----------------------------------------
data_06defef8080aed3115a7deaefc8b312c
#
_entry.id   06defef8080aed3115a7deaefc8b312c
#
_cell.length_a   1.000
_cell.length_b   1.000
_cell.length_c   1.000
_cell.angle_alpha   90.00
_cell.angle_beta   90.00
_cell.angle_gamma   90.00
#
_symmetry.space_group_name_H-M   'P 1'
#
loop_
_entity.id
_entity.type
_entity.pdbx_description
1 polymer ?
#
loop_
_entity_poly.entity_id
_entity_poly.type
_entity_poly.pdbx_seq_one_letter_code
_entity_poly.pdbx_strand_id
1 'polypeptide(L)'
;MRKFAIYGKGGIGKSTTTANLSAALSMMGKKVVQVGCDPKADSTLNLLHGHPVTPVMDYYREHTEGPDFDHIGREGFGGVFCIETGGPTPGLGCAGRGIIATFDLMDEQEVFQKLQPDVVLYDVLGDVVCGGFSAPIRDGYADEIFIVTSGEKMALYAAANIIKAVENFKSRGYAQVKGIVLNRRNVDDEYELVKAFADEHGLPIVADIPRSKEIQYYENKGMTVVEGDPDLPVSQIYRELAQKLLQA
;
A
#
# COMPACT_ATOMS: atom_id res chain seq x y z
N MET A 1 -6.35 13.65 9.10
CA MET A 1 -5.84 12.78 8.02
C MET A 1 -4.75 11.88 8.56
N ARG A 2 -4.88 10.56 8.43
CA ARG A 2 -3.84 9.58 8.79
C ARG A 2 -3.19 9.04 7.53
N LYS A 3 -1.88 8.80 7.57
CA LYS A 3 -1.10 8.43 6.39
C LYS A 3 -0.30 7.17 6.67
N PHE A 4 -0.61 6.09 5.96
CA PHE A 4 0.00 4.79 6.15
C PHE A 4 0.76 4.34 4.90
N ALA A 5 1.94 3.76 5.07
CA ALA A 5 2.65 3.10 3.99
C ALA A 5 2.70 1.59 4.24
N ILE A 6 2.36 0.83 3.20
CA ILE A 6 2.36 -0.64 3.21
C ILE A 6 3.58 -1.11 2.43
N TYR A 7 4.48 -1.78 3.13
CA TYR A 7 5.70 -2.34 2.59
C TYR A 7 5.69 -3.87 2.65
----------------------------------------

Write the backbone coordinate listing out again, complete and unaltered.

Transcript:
data_06defef8080aed3115a7deaefc8b312c
#
_entry.id   06defef8080aed3115a7deaefc8b312c
#
_cell.length_a   1.000
_cell.length_b   1.000
_cell.length_c   1.000
_cell.angle_alpha   90.00
_cell.angle_beta   90.00
_cell.angle_gamma   90.00
#
_symmetry.space_group_name_H-M   'P 1'
#
loop_
_entity.id
_entity.type
_entity.pdbx_description
1 polymer ?
#
loop_
_entity_poly.entity_id
_entity_poly.type
_entity_poly.pdbx_seq_one_letter_code
_entity_poly.pdbx_strand_id
1 'polypeptide(L)'
;MRKFAIYGKGGIGKSTTTANLSAALSMMGKKVVQVGCDPKADSTLNLLHGHPVTPVMDYYREHTEGPDFDHIGREGFGGVFCIETGGPTPGLGCAGRGIIATFDLMDEQEVFQKLQPDVVLYDVLGDVVCGGFSAPIRDGYADEIFIVTSGEKMALYAAANIIKAVENFKSRGYAQVKGIVLNRRNVDDEYELVKAFADEHGLPIVADIPRSKEIQYYENKGMTVVEGDPDLPVSQIYRELAQKLLQA
;
A
#
# COMPACT_ATOMS: atom_id res chain seq x y z
N MET A 1 -6.35 13.65 9.10
CA MET A 1 -5.84 12.78 8.02
C MET A 1 -4.75 11.88 8.56
N ARG A 2 -4.88 10.56 8.43
CA ARG A 2 -3.84 9.58 8.79
C ARG A 2 -3.19 9.04 7.53
N LYS A 3 -1.88 8.80 7.57
CA LYS A 3 -1.10 8.43 6.39
C LYS A 3 -0.30 7.17 6.67
N PHE A 4 -0.61 6.09 5.96
CA PHE A 4 0.00 4.79 6.15
C PHE A 4 0.76 4.34 4.90
N ALA A 5 1.94 3.76 5.07
CA ALA A 5 2.65 3.10 3.99
C ALA A 5 2.70 1.59 4.24
N ILE A 6 2.36 0.83 3.20
CA ILE A 6 2.36 -0.64 3.21
C ILE A 6 3.58 -1.11 2.43
N TYR A 7 4.48 -1.78 3.13
CA TYR A 7 5.70 -2.34 2.59
C TYR A 7 5.69 -3.87 2.65